#CulverCityResilient, United by Art
August 26, 2021
The purpose of art? One take, per Pablo Picasso, is “washing the dust of daily life off our souls.”
And now, because of the pandemic, that dust has increased and coalesced into a heavy and almost impenetrable layer, given the severe economic hardships faced by so many. Concerned that the arts will be the last to recover from this crisis, the Culver City Arts Foundation (“Culver Arts”), a tax-exempt 501(c) (3) organization entirely run by volunteers, launched the Arts Resiliency Fund campaign.
Sehnita Joshua Mattison, Vice Chair of Culver Arts, explained that “we awarded 11 grants totaling just under $10,000 total. The grants helped recipients focus on their art and bolstered their resiliency. All of them said the grants helped boost them financially and artistically, which is great to hear! We plan to raise funds for two more rounds of grants this year and expand the program to non-profits organizations with grants up to $5,000 in the future.”
Several recipients of the first round shared their stories, some including their thoughts about art’s purpose.
“As I reflect on it, I realize at its core the purpose of art for me is to question,” said Amie Williams, an independent filmmaker whose production company and non-profit, GlobalGirl Media, is based in Culver City. “Art for me is to ask big questions of reality, the status quo, authority, even myself.”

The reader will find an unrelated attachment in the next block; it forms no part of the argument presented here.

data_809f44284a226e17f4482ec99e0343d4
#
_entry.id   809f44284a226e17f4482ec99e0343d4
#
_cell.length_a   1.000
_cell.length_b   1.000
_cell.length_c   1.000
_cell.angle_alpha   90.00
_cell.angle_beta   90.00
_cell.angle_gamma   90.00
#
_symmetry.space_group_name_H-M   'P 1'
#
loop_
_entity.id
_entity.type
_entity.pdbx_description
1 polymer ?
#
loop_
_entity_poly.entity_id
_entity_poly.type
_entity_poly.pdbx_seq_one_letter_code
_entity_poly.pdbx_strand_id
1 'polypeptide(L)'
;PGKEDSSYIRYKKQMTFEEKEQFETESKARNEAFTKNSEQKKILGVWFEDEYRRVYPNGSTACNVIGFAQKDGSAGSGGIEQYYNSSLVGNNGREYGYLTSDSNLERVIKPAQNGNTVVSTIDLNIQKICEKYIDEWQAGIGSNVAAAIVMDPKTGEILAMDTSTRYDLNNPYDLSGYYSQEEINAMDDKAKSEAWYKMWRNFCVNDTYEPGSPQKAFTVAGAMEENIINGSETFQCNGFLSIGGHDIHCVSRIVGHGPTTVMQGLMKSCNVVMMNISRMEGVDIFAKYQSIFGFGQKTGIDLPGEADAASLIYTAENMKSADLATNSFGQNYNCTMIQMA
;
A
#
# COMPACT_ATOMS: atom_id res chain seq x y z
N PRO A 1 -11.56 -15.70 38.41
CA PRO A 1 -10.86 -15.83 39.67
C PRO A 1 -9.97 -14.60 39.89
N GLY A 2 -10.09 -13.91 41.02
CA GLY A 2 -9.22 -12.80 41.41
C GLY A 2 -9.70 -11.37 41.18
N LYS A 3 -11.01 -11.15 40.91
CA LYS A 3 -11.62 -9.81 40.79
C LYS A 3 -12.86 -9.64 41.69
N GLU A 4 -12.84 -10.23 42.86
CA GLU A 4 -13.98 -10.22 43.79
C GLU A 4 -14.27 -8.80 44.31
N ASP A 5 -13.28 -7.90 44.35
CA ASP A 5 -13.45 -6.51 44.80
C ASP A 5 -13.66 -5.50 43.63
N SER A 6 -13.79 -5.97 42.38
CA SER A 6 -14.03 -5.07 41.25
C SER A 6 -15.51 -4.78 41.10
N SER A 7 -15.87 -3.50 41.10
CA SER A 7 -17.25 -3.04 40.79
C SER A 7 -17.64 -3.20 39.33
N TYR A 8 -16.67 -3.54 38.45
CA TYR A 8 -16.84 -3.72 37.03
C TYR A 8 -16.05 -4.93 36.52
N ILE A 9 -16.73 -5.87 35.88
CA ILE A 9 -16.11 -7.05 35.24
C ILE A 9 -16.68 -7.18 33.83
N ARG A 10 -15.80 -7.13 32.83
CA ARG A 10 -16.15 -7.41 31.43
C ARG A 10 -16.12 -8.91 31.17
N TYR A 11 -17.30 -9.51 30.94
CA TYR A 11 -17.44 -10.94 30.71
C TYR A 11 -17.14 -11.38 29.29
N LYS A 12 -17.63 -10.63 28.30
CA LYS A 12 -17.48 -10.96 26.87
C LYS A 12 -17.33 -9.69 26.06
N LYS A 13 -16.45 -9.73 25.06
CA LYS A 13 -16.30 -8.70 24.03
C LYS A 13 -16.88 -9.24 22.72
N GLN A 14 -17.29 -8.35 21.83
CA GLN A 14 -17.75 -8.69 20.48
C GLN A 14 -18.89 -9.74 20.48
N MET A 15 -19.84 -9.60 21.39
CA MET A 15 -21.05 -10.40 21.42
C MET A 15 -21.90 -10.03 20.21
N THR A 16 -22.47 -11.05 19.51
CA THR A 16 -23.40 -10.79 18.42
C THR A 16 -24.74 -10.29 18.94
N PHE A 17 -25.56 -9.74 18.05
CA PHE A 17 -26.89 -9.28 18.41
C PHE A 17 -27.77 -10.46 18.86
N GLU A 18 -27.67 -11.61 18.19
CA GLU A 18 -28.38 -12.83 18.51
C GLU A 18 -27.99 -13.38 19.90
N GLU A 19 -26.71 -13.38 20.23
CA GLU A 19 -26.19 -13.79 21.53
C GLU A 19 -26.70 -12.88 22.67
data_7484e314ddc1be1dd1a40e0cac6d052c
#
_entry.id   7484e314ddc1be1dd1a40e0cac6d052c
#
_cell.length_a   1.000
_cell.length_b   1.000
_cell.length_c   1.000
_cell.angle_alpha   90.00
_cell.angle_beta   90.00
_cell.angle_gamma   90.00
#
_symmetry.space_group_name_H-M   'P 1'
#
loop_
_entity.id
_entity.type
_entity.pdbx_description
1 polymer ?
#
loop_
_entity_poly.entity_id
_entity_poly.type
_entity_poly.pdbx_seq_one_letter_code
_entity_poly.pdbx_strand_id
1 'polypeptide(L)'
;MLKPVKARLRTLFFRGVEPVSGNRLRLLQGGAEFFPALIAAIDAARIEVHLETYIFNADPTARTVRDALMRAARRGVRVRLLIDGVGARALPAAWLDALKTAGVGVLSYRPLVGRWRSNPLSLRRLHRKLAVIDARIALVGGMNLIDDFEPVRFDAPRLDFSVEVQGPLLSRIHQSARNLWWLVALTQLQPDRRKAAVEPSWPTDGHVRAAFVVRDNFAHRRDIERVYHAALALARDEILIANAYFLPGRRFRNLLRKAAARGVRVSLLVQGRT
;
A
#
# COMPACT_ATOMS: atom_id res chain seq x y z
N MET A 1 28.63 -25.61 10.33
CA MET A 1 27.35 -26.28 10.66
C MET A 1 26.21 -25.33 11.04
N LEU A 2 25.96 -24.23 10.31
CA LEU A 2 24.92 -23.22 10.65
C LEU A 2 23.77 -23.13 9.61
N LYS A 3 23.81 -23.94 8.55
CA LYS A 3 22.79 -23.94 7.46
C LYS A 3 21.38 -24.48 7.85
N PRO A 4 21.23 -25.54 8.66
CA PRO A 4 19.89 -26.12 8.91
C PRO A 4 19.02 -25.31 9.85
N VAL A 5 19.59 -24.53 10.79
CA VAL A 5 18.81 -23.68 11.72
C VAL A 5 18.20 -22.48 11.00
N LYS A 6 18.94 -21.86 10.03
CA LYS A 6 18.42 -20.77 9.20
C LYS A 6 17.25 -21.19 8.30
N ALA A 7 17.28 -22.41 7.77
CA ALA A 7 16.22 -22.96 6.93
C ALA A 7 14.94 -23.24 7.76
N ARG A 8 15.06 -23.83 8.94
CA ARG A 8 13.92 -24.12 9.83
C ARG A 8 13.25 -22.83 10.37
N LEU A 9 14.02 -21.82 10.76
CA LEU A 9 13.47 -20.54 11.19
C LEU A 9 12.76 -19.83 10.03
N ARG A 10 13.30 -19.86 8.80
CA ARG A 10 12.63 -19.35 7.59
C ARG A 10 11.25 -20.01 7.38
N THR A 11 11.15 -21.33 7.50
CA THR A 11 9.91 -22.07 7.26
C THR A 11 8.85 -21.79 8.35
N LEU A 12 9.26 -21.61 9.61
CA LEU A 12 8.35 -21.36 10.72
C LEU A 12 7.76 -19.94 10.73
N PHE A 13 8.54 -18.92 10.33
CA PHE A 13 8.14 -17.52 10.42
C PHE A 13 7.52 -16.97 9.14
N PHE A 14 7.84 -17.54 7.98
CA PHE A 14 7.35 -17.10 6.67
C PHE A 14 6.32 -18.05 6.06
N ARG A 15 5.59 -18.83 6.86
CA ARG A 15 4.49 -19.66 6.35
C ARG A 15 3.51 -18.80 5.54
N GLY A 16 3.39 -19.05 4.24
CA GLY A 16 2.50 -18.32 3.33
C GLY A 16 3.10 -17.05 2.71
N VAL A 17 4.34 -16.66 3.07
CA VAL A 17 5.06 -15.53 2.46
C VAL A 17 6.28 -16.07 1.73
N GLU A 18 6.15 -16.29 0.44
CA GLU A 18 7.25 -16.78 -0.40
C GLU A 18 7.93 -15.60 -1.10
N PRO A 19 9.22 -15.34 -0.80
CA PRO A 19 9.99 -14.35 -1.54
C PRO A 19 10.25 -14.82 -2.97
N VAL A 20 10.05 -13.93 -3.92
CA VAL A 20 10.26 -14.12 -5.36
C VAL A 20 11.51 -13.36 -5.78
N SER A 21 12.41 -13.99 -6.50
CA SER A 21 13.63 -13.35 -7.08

She was out of paid work since the beginning of the pandemic, spent the time rebuilding her non-profit, which trains young BIPOC (Black, indigenous, and people of color) women in digital media, and also wrote two new short scripts.
“There are so many of us out of work, and at a time when women are moving into positions of leadership and power in media, we also need economic structures and systems that can better sustain those of us who work at the intersection of art and activism. That is my world, and while there is a catalytic explosion of social justice stories being told, we need to get through these pandemic times to the other side. I have spent much of my career covering conflict zones as a journalist and videographer. Much of my film work has focused on women and girls. From my early years teaching and filmmaking in East Africa, to founding the non-profit GlobalGirl Media, I think what I have learned over the years is how critical women’s voices and intersectionality are to making any kind of systemic change.”
Currently in Greece training young refugee and Greek women to tell their own story so that they can become agents of change rather than victims, she expressed gratitude for the grant she received through Culver Arts, stating that “it’s an honor to be recognized by the community you live in, and even more meaningful for this global girl, who may travel the world but is always thrilled to call Culver City home.”